While interest rate swaps (IRS) are the biggest class of OTC derivatives globally, FX derivatives dominate the Asian landscape. Hong Kong is the biggest single equity-linked OTC derivatives market in Asia ex-Japan, but does very little trading in IRS, a market dominated by Australia and Singapore.
Reporting from Asia
The G20 requirement to report OTC derivatives trades to a trade repository is still being rolled out in Asia. In Japan – which accounts for roughly half the region’s OTC derivatives trading volumes – reporting rules came into force in parallel with those imposed by the US Dodd-Frank Act. And while the European market infrastructure regulation (EMIR) went for a big bang approach in February 2014, requiring both buy- and sell-side firms to report OTC and listed derivatives transactions, Australia, Hong Kong and Singapore are taking a more gradual approach.
Although there remains much work to do in terms of completing the reporting mandate, the attention of many Asian OTC derivatives traders will focus on clearing in 2015.
While Japan is widening the range of instruments that must be cleared centrally, Singapore could still launch mandatory clearing before the end of the year, but Hong Kong and Australia are still consulting the market.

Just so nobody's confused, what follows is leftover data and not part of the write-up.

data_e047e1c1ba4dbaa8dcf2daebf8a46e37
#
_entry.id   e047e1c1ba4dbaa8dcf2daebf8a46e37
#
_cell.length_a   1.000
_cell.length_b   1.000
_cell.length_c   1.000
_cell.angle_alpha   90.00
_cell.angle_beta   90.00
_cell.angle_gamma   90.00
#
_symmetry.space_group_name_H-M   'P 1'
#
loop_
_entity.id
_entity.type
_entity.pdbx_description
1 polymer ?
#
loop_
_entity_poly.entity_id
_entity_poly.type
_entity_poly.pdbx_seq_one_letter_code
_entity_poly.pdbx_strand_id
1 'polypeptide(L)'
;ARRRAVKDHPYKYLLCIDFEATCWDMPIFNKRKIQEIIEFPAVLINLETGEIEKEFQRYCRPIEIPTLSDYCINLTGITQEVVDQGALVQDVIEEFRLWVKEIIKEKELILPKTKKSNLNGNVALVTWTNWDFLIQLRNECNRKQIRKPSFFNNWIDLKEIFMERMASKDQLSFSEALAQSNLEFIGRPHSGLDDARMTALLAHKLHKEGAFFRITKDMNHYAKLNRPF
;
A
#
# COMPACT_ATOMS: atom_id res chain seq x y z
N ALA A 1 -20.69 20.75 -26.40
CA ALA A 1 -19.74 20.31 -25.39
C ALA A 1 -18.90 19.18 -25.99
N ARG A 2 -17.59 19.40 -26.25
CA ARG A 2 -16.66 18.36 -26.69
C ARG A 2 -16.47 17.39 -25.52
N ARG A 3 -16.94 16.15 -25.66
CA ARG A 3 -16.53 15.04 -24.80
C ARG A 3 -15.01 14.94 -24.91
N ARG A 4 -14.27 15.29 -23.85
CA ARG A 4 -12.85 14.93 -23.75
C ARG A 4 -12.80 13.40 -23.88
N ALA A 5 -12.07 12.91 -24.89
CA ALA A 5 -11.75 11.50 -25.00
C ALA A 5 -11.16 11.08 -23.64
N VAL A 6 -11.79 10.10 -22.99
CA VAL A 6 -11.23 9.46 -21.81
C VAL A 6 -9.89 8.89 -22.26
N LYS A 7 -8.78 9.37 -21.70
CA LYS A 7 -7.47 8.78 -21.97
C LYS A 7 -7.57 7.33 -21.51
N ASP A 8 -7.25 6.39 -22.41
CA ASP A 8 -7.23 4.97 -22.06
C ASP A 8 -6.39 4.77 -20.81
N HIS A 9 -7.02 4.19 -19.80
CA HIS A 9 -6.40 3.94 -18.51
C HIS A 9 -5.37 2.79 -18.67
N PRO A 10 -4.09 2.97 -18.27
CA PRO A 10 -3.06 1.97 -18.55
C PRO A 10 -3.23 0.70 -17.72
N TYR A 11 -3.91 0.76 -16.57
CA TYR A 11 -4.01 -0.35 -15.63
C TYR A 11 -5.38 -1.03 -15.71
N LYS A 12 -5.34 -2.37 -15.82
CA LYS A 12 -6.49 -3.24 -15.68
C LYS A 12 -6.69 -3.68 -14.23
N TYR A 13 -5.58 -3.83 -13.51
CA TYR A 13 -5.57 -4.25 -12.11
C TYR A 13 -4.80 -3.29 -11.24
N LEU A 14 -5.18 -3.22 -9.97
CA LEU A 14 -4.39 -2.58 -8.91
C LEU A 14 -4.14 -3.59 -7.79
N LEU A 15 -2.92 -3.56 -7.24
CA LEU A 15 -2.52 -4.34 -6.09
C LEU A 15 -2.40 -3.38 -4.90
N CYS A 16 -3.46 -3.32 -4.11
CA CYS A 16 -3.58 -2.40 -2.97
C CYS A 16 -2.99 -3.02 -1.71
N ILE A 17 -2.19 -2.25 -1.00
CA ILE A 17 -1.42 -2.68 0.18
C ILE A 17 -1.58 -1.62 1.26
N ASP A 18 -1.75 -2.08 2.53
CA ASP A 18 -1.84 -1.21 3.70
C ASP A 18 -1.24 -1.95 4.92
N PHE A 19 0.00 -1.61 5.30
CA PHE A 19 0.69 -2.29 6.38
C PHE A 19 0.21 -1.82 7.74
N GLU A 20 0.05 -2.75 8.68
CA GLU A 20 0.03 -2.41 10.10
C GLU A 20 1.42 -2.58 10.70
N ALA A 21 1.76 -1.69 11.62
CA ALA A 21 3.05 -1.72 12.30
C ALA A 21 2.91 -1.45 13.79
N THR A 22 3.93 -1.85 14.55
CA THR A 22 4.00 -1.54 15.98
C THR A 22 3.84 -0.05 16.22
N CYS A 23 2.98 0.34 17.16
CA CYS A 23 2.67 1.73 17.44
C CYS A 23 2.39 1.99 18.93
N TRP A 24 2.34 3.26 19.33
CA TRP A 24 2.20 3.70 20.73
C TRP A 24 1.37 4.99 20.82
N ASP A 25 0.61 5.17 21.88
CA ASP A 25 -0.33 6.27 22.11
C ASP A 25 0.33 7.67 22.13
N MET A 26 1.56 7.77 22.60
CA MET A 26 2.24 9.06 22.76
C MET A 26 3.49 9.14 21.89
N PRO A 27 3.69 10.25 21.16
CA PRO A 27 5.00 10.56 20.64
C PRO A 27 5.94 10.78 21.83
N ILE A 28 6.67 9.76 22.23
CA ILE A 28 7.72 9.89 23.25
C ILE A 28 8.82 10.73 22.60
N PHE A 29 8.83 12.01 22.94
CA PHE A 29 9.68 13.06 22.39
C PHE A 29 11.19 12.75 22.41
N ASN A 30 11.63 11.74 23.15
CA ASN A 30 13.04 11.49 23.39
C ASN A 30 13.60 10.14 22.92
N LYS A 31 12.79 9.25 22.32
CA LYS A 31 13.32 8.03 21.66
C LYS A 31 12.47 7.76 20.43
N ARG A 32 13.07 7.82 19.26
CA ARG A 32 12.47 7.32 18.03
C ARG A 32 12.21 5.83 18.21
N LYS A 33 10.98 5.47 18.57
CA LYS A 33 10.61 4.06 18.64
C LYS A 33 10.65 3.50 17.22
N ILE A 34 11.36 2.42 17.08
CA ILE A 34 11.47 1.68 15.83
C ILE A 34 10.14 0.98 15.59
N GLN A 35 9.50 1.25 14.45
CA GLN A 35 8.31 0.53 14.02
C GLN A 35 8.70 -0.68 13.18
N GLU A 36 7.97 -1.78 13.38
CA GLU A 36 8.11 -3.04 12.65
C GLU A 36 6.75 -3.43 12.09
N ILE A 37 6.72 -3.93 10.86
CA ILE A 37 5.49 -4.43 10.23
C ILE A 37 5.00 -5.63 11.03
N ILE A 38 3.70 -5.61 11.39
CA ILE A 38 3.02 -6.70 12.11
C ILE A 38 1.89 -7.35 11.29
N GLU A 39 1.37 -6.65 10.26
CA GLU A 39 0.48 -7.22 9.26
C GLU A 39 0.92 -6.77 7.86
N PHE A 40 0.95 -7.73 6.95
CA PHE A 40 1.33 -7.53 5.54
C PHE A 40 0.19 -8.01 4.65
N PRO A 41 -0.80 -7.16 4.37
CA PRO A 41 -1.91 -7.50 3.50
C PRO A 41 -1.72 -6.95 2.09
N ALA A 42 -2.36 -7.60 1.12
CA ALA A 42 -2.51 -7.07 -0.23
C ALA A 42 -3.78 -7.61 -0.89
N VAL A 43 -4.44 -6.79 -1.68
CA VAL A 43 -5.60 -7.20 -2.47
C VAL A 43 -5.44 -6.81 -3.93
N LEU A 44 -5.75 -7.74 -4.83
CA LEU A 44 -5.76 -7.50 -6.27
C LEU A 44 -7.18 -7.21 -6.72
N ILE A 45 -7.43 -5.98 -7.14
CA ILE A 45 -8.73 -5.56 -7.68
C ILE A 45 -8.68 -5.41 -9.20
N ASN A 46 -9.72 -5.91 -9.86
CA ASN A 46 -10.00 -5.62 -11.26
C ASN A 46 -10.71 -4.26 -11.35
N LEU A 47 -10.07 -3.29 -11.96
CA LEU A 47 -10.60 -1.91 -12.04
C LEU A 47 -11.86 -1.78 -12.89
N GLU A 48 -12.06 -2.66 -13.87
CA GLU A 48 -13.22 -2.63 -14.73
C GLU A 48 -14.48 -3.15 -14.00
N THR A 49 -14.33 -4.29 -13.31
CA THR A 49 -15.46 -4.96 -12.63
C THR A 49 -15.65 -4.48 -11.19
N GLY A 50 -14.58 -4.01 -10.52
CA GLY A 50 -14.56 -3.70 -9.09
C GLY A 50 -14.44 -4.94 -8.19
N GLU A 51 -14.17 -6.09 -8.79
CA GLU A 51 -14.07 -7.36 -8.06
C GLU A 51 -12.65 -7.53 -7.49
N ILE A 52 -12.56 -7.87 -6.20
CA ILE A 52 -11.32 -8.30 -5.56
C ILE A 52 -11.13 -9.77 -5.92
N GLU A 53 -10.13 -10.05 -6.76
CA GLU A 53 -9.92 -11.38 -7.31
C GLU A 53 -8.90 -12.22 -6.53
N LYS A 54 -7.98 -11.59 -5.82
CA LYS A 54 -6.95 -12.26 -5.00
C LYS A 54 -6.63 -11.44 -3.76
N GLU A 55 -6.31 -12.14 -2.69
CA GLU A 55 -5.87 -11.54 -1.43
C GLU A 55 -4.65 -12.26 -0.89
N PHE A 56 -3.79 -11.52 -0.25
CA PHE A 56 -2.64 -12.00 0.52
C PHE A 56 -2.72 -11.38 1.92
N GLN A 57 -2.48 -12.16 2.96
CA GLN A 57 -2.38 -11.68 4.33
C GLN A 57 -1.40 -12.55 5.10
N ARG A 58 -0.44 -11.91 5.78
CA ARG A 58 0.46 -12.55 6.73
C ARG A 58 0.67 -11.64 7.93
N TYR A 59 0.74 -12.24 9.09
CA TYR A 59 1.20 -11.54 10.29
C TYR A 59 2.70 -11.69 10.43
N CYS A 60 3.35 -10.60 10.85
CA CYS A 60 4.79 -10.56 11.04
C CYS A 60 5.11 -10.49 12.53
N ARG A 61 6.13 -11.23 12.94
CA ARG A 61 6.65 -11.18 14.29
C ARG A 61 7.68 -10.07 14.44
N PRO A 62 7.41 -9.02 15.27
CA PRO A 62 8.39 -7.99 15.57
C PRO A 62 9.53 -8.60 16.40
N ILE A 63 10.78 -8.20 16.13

With voluntary volumes residing largely in LCH.Clearnet’s SwapClear, at least for IRS, the proxy battle for OTC derivatives clearing market share is most evident in the international positioning of central counterparties (CCPs) in Asia’s major hubs.
The CCPs of the incumbent exchange groups of Australia, Hong Kong and Singapore have invested to gain qualified CCP (QCCP) status under the principles for financial market infrastructures (PFMI) laid out by the Committee on Payment and Settlement Systems and the International Organization of Securities, but that doesn’t guarantee the right to compete globally.
“EMIR legislation is very prescriptive about some of the risk management practices of CCPs,” explains Keith Noyes, regional director, Asia Pacific at ISDA. “To be recognised in Europe as a QCCP, foreign CCPs must apply for recognition to the European Securities and Markets Authority (ESMA), which involves determining country equivalence by the European Commission, an assessment of compliance with regulations and law that are ‘equivalent’ to EMIR, and the signing of a MoU between ESMA and the local competent regulatory authority. If they cannot be recognised as a QCCP, they will be subject to a higher set of capital charges under Capital Requirements Directive IV.”
These extra costs of compliance with different jurisdictions’ legislative routes to the same global goal are a source of frustration, but progress has been made in recent months. EMSA has adopted equivalence decisions for the regulatory regimes of CCPs in Australia, Hong Kong, Japan and Singapore.